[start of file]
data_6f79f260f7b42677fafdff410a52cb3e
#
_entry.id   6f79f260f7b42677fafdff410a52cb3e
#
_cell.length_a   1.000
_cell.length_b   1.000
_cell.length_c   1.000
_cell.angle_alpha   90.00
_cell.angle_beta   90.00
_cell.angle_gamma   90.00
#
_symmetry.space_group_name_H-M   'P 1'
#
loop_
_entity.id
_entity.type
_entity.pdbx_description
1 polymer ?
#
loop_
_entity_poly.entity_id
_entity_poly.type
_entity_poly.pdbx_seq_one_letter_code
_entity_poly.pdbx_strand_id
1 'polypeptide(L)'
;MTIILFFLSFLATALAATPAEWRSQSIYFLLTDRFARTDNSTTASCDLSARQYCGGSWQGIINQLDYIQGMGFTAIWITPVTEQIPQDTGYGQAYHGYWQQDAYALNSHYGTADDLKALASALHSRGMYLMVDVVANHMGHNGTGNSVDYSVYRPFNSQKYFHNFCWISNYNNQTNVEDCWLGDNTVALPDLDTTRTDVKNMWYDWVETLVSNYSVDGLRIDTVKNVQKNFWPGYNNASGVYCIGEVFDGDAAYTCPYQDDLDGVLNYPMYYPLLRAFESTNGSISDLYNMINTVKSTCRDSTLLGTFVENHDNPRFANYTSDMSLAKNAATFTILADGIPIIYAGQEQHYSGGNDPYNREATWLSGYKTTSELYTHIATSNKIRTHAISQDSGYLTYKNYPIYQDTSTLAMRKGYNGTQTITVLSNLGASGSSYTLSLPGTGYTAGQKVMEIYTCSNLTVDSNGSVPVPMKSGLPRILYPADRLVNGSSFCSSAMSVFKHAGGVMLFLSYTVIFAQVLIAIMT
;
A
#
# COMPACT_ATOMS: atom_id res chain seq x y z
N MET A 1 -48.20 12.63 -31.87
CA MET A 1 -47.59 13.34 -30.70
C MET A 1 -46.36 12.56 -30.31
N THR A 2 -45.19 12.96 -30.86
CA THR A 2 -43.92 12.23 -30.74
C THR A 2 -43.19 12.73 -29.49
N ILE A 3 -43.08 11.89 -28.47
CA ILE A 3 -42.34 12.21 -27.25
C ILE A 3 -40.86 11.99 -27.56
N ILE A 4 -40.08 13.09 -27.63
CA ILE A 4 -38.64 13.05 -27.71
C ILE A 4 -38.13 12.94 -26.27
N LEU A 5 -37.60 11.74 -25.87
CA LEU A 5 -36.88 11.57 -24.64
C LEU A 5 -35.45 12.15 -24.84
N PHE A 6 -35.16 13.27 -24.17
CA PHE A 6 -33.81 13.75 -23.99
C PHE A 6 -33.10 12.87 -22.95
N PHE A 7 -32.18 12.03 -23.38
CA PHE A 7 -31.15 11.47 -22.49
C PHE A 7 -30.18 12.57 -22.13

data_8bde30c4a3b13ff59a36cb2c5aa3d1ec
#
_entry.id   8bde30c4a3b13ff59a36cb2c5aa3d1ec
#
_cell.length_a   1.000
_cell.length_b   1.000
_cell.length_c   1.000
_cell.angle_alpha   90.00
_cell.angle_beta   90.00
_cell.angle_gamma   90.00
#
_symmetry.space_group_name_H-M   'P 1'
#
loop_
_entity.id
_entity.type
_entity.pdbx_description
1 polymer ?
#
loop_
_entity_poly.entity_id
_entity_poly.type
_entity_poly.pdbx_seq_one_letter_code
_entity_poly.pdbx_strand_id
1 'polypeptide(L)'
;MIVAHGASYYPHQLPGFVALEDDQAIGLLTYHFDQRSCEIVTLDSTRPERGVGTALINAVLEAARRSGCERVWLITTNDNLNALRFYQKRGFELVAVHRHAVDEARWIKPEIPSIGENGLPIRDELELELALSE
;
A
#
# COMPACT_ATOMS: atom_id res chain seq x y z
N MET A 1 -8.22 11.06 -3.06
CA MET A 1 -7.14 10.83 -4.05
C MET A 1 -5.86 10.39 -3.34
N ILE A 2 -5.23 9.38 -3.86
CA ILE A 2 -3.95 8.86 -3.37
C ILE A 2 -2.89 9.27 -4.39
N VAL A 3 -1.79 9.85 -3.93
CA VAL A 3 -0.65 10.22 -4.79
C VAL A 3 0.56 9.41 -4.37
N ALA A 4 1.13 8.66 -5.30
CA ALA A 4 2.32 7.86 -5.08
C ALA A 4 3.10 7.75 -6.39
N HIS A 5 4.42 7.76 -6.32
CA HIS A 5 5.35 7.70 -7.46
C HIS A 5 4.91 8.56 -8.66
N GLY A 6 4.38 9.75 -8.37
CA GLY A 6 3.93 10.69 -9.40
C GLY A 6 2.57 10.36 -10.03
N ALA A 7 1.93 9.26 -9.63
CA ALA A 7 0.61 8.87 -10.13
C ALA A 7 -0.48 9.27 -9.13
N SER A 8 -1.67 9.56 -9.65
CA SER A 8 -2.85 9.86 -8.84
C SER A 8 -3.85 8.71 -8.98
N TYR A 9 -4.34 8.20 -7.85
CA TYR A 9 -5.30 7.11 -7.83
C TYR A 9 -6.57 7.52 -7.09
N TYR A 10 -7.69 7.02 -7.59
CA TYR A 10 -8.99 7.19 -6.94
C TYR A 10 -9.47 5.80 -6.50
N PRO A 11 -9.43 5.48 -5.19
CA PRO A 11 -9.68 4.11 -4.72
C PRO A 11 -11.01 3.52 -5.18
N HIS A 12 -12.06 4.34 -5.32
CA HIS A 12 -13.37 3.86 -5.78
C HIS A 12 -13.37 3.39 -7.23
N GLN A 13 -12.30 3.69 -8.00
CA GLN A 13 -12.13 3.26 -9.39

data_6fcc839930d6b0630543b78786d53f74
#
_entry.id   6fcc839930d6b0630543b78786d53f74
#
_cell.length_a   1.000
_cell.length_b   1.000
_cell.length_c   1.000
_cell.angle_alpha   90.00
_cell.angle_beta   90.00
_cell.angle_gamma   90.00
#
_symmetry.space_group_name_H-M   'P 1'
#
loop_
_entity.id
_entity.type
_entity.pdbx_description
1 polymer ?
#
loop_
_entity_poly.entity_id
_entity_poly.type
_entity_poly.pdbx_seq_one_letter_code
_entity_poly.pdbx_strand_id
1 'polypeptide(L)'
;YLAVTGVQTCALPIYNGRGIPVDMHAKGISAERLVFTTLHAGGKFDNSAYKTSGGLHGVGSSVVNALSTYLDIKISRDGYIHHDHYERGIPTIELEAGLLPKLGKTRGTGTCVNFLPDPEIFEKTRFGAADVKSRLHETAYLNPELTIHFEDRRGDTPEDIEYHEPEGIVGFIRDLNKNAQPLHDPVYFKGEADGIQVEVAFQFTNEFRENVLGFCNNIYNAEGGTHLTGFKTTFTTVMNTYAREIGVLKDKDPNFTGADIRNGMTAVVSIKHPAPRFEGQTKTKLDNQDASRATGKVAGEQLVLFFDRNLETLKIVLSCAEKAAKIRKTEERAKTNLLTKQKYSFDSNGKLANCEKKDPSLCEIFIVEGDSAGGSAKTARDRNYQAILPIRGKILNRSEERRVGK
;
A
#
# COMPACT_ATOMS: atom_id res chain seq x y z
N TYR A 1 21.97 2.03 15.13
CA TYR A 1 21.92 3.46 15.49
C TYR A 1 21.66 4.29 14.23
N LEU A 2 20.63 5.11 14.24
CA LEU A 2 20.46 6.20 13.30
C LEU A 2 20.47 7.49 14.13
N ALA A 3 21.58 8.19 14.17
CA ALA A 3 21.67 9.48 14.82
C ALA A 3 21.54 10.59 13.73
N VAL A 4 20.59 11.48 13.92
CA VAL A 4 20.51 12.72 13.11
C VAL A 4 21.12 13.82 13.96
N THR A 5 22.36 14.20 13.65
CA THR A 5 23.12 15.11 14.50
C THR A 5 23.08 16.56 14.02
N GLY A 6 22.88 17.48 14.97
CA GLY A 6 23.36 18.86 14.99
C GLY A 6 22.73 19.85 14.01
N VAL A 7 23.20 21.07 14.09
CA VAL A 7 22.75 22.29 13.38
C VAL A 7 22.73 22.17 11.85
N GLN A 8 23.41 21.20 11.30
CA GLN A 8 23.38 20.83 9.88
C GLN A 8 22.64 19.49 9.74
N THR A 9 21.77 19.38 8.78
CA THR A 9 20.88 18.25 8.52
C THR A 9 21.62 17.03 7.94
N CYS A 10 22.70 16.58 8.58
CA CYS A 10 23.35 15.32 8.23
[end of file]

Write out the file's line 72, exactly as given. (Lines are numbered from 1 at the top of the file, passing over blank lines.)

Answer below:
_entity_poly.entity_id